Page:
That straight trace is relatively important to the antenna. It carries the strongest current in the antenna, stronger than the current flowing in the coiled section. As a result, the radiation from that straight conductor will dominate the overall radiation pattern. Maximizing the length of the straight trace is a good idea. To that end, you can improve your antenna performance by moving your circuitry, along with the ground plane, downwards in the above image and giving more room on the board for the antenna, allowing the straight trace to be longer. What is limiting the overall dimensions of your board?

    later edit: On second thought, increasing the area of the antenna section at the expense of reducing the length of the ground plane is not a good idea. The impedance of the antenna side is easy to manipulate to account for inadequate length by using impedance matching. However, the impedance of the ground plane side cannot be manipulated this way and it will always be better if it is longer, at least until it reaches a quarter wavelength. So the best strategy would be to leave your apportioning of area alone.
     
    Last edited: Aug 4, 2017
  9. RadioRon

    RadioRon Well-Known Member

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    I understand that the layout shown is nowhere near finished, but thought I'd mention that there are a couple of things about it that need to be adjusted. Let's refer back to the schematic in your first post. The network in that schematic, consisting of C12, L13, C13, L14, and C14 does not appear to be a matching network because the values are symmetrical. I think that this may be a low pass filter. I also note that the TI reference design has all of the connections starting from the top of C12 as 50 ohm microstrip lines. That supports my belief that this is a low pass filter since we would not normally force the use of 50 ohm tx line in a matching network unless it was necessary. I think all of the impedance matching to get to 50 ohms is done by the balanced to single ended conversion network consisting of L11, C11, L21, L12 and C22. In your layout, you do not leave enough room to implement a good 50 ohm line in your connections of your C15, L6, C16, L7, C17 and up to L8. So you will have to spread those out a little bit depending on your dielectric thickness. Also, you show C15 as a stub off of L6. You should change so that the 50 ohm line passes directly through the hot side pad of C15 so that only the capacitor is stubbed, not the trace up to the capacitor.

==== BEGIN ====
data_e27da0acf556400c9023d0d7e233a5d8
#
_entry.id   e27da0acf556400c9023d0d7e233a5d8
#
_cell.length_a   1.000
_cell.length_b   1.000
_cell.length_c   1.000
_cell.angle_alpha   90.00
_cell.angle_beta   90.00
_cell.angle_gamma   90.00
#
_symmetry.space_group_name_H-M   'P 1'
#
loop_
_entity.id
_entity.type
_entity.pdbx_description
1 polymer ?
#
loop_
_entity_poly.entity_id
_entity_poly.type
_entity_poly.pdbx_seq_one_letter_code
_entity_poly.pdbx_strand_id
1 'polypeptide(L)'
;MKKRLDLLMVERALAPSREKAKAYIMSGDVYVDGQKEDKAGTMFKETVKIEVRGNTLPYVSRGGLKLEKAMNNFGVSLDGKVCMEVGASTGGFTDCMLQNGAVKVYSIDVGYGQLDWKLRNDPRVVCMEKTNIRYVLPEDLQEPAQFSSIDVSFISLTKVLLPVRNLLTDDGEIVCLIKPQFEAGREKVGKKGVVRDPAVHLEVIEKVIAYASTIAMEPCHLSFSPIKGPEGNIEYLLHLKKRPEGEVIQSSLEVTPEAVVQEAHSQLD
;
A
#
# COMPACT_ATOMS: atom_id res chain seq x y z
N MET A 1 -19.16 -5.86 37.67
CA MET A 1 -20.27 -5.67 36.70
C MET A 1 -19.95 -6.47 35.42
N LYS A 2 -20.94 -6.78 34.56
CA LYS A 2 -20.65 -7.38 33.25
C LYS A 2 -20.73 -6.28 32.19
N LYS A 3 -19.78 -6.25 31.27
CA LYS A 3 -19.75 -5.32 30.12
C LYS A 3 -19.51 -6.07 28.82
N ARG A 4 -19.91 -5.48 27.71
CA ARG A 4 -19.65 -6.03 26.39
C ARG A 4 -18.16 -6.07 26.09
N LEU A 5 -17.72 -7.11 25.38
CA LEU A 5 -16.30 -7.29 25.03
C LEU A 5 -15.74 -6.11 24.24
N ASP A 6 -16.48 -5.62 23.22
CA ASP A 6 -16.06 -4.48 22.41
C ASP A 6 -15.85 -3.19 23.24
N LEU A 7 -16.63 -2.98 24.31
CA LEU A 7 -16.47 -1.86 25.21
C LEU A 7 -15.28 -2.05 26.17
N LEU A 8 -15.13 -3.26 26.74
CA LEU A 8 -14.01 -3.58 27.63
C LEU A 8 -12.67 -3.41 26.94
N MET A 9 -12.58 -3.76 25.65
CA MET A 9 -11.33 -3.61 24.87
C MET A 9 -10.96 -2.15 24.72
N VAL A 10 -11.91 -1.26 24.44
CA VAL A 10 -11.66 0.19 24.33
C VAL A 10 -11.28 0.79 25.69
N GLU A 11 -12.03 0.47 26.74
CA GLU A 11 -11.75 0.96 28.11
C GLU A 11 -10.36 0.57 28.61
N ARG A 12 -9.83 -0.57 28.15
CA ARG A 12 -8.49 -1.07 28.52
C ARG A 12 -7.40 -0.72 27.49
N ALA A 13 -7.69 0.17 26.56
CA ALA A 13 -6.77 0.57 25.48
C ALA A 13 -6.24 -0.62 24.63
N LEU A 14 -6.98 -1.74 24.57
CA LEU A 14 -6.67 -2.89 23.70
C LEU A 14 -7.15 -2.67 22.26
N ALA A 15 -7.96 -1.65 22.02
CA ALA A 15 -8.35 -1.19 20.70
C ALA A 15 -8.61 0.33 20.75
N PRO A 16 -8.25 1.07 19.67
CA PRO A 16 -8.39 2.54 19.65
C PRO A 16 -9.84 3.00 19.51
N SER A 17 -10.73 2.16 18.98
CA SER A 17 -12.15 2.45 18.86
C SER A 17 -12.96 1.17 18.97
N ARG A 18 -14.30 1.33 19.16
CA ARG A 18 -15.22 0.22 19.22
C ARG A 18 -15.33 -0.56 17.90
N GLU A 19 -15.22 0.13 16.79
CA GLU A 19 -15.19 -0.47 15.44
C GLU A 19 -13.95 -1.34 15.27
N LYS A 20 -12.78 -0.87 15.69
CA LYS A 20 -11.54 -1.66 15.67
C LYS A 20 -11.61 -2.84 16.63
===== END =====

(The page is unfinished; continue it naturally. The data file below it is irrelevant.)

In your layout, L8, R2 and L9 are meant for impedance matching the antenna to the 50 ohm line, but they are optional and so if you do not populate L8 or L9 and just have a zero ohm resistor at R2 then it would be best if the 50 ohm trace interconnects these parts too.
    It is inevitable that your antenna will not be perfectly impedance matched to the transceiver. It is hard to do the impedance matching at 433 MHz without a network analyzer or some such impedance measuring instrument. So you may never know what your impedance is, exactly. This may have only a relatively minor affect on performance unless you are unlucky.

    If I were designing this board, I would put the pads down for a coaxial connector at C18, in such a way that soldering C18 down in one direction makes connection to the coax connector and soldering down at right angles makes connection instead to the antenna. This is a handy way of allowing you to test your transceiver with an external antenna or instrument connection. This idea is implemented on the TI reference design.
     
  10. Kian

    Kian Member

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    Hi RadioRon,

    The placement of the components is following exactly the reference design from TI. Even the spacing and component footprint is almost exactly the same. Actually I would have preferred to space out the components further, it makes soldering easier. Even the component footprints are smaller than usual. I normally use slightly bigger 0402 footprints. I will go for a 4 layer design as suggested.

    I have a constraint in the PCB size (65mm x 24mm). I have a CR2032 battery at the bottom of the PCB.

    I do not understand what you mean by "Also, you show C15 as a stub off of L6. You should change so that the 50 ohm line passes directly through the hot side pad of C15 so that only the capacitor is stubbed, not the trace up to the capacitor. "